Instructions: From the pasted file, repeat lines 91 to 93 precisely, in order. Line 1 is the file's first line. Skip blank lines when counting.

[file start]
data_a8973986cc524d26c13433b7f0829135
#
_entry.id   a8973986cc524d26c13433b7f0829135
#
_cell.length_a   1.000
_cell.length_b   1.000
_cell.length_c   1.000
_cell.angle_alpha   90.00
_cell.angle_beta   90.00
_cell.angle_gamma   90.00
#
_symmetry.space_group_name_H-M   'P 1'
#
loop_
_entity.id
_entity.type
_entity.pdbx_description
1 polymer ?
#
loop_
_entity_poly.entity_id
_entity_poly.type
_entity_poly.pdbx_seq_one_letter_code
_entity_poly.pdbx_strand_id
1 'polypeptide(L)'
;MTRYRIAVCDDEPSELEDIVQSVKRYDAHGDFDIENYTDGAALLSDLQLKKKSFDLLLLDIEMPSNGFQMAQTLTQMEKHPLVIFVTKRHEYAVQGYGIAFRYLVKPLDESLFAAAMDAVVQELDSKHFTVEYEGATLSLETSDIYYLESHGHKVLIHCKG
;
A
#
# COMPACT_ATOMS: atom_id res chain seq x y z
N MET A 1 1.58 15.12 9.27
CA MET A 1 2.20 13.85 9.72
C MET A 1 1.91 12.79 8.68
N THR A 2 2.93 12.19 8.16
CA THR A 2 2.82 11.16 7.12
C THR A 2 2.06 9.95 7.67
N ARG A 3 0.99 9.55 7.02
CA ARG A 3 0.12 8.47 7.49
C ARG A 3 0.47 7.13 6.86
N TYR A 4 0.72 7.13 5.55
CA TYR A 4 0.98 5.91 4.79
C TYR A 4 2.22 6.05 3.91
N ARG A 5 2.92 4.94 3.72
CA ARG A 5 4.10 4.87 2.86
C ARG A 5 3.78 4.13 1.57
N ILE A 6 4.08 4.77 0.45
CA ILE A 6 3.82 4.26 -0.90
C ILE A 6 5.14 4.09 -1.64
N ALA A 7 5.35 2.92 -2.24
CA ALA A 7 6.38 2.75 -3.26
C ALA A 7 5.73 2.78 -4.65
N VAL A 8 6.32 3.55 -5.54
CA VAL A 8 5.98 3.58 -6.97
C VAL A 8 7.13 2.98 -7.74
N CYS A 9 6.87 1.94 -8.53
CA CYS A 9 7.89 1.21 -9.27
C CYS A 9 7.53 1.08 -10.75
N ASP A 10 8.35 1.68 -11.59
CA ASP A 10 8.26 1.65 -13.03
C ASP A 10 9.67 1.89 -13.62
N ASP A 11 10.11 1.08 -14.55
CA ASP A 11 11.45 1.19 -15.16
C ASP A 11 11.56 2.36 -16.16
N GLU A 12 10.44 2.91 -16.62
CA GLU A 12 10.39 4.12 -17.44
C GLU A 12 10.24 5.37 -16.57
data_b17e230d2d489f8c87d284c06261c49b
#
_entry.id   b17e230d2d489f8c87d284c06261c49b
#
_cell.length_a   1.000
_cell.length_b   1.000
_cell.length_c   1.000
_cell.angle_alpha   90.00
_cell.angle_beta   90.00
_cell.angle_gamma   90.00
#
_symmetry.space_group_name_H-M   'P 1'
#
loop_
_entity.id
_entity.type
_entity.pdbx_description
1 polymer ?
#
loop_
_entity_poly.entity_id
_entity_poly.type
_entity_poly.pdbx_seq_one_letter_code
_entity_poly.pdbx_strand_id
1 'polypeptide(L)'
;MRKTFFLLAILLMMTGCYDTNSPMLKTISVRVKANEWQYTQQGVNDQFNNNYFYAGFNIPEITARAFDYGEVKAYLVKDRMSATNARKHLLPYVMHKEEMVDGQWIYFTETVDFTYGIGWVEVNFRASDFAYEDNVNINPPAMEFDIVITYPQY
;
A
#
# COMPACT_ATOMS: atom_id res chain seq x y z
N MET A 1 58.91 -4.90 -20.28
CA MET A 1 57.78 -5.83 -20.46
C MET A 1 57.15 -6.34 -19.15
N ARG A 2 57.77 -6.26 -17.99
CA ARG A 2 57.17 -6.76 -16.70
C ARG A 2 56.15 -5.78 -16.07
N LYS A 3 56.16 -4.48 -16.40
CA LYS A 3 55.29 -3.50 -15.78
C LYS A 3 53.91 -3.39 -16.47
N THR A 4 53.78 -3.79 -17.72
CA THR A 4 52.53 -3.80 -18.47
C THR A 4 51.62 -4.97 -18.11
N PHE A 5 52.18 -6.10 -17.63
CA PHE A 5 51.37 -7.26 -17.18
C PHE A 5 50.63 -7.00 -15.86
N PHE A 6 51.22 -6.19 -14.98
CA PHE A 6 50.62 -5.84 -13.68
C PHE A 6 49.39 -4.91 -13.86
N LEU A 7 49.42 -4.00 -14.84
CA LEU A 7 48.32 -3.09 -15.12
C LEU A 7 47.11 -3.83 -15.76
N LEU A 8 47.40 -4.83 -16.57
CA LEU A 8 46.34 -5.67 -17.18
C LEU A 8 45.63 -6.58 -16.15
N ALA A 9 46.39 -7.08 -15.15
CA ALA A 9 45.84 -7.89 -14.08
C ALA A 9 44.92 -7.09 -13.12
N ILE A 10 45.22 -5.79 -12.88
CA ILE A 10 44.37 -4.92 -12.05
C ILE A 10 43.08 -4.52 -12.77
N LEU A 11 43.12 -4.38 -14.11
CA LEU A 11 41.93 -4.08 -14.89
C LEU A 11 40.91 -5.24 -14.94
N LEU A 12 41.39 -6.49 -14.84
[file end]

1 'polypeptide(L)'
;MRKTFFLLAILLMMTGCYDTNSPMLKTISVRVKANEWQYTQQGVNDQFNNNYFYAGFNIPEITARAFDYGEVKAYLVKDRMSATNARKHLLPYVMHKEEMVDGQWIYFTETVDFTYGIGWVEVNFRASDFAYEDNVNINPPAMEFDIVITYPQY
;